VCAP-DCA Study

I found over the years that I don’t really know something until I can teach it to someone else.

I plan on writing some new posts inspired by the VCAP-DCA blue print.

Here is some good resources based on the VCAP-DCA

Most of my old VCDX study notes are based on the VCDX3 path.

http://www.simonlong.co.uk/blog/vcdx-study-notes/

http://professionalvmware.com/brownbags/

http://www.seancrookston.com/2011/02/02/the-vcap-dca-study-guide-lives-on/

http://www.seancrookston.com/vcap-dca/ (more links here)

 

Any resources I am missing?

My Fun with the VMware Enterprise Administration and Design Exams

Sorry I have been missing for a few weeks. I know many were quite worried why I hadn’t blogged for a couple weeks (not really).

Back in February I sat for the Enterprise Administration Exam at PEX in Las Vegas. It was scheduled the day after the Super Bowl, what a bunch of distractions. Thankfully I passed and I want to give my experience so as to not violate any rules or anything I agreed to. This was a technical test. A lot of settings and configurations and information like that. Still multiple choice so at least you know the right answer is on the screen (hopefully, I did have one I thought none of these are right). The lab section was actually as fun as test taking could be. I wish there was more lab practical type things when it comes to these kinds of tests. Overall there is more intricate settings and config questions then you will find on the VCP exam.

At the end of April I took the Design Exam. This was a much different experience. I had a extremely hard time finding a study list of things that would help. Know the Exam Blueprint is all I would say. Also, this I think is where VMware can start finding out who does Architecture work and who may be an Administrator. I could say you could read every PDF on VMware.com and still not know how to pass this test unless you work with the solutions multiple times. The design drawing was a challenge, I wasted too much time reading the requirements document and ran of time, but I feel I was able to get a good portion of what I needed up on the page. Technically the interface was kind of quirky.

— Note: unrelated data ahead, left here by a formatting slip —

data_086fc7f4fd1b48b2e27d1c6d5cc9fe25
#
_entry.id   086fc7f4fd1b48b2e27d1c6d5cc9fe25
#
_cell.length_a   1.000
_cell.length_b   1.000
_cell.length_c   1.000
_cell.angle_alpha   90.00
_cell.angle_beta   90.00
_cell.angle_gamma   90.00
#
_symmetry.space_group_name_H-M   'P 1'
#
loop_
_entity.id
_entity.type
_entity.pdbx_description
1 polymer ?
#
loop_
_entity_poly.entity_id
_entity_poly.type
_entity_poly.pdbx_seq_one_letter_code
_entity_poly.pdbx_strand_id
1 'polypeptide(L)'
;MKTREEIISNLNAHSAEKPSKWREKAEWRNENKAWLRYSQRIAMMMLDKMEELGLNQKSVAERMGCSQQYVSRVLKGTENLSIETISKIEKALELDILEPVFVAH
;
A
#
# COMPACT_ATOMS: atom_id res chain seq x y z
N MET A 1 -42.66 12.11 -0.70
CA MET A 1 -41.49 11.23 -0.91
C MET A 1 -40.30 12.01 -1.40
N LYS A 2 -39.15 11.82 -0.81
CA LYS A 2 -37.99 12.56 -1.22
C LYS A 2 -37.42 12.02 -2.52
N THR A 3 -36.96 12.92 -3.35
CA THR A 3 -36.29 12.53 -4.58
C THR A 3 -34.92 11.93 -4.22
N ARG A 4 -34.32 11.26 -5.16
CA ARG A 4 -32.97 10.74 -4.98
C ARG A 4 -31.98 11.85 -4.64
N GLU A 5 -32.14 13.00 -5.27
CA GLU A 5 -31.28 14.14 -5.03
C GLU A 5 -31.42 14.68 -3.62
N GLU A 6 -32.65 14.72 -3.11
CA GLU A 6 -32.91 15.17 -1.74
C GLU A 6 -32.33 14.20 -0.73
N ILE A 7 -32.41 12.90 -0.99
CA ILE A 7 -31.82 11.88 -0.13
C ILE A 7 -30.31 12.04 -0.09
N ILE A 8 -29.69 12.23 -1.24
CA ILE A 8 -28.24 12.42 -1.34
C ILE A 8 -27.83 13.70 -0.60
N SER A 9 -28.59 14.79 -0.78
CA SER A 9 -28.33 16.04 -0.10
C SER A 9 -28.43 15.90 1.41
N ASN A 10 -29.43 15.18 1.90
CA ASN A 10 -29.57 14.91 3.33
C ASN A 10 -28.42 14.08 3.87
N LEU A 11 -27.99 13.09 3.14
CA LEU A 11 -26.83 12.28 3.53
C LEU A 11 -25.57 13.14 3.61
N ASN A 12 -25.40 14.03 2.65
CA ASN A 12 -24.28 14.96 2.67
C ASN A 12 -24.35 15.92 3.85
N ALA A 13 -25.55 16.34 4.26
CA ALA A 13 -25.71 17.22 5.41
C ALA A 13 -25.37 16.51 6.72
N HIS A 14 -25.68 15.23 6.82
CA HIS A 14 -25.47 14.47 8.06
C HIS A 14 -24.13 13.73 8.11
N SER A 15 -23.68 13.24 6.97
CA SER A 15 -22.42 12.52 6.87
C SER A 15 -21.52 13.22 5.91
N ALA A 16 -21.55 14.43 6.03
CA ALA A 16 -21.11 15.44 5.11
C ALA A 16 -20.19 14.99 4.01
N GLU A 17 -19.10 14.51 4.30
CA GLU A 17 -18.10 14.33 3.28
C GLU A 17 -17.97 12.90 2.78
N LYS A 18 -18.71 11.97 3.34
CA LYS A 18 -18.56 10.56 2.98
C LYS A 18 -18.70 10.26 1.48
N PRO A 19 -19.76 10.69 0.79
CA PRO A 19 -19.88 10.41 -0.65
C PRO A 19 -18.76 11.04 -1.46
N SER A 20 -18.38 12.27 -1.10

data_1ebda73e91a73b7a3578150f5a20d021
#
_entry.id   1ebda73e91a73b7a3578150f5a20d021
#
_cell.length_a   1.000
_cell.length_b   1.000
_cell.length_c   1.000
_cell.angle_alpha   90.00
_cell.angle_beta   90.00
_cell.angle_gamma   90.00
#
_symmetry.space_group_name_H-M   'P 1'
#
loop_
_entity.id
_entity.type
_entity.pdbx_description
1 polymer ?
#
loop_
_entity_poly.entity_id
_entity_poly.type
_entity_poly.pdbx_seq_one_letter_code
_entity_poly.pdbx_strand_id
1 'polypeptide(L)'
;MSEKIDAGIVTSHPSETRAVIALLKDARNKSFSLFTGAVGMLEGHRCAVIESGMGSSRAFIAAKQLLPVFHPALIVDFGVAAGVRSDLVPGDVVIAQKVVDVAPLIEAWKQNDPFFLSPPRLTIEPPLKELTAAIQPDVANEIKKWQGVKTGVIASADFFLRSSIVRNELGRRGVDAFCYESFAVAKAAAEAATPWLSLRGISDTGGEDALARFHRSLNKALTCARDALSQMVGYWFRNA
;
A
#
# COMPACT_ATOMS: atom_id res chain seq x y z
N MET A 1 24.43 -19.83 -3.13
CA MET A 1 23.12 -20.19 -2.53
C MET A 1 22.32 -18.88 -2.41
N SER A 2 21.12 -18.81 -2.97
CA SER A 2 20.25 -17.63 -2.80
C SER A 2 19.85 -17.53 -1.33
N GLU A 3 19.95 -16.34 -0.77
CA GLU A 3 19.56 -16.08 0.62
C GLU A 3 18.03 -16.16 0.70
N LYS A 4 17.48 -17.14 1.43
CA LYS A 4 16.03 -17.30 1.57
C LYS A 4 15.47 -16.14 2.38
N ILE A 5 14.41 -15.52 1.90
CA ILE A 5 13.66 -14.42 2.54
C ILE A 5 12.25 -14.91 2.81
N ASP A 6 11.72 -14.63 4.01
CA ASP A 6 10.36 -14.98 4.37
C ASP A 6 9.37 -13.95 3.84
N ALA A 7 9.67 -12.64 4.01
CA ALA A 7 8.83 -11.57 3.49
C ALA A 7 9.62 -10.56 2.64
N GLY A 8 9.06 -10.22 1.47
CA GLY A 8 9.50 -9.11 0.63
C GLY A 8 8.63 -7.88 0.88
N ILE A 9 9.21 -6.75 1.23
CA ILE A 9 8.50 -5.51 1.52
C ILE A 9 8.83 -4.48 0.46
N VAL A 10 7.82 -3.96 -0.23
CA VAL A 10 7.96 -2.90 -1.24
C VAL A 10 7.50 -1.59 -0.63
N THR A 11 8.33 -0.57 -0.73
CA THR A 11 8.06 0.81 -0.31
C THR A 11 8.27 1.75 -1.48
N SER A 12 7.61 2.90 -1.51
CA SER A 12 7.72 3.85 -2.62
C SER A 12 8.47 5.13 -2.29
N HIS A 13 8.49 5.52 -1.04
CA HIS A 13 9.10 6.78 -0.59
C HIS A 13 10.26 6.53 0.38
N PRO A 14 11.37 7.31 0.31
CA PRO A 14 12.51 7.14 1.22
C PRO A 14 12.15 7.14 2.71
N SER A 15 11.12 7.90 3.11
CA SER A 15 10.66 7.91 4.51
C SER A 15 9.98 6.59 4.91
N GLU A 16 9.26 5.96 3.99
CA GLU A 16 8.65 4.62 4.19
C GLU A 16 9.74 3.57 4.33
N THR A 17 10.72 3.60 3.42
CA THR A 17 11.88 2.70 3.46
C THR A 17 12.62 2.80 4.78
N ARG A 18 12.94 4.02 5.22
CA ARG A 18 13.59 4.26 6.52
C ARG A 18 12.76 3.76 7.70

I felt both exams were challenging and but were fair to the Exam Blueprints. Nothing on there made me scream, “they didn’t say they would test on THAT!” The design exam needs some technical improvement (matching questions were buggy).

Now begins the harder and more involved process. The Design submission and hopefully an invitation to a defense.

ESX Commands: esxcfg-vswif

The esxcfg-vswif command allows you to create and modify Service Console ports and their IP information. Many times I have to change stuff after the install process is complete and the only place is via the direct service console because network communication is not possible. This usually happens when the network team changes a vlan in the middle of the install or they change a subnet. Not to disparage network teams many times I am the network team and the virtualization team.
Create a new vswif:
#first add a port group with esxcfg-vswitch
esxcfg-vswitch -A "Service Console Test" vSwitch-Test
#then use esxcfg-vswif to create a new vswif
esxcfg-vswif -a -i 172.16.50.40 -n 255.255.255.0 -p "Service Console Test" vswif1
#List your vswifs
esxcfg-vswif - l
#Example:
[[email protected] root]# esxcfg-vswif -l
Name Port Group IP Address Netmask Broadcast Enabled DHCP
vswif0 Service Console 172.16.50.50 255.255.255.0 172.16.50.255 true false
vswif1 Service Console Test172.16.50.40 255.255.255.0 172.16.50.255 true false

Modify your Service Console network information:
esxcfg-vswif -i 172.16.50.41 -n 255.255.255.0 vswif1
#example
[[email protected] root]# esxcfg-vswif -i 172.16.50.41 -n 255.255.255.0 vswif1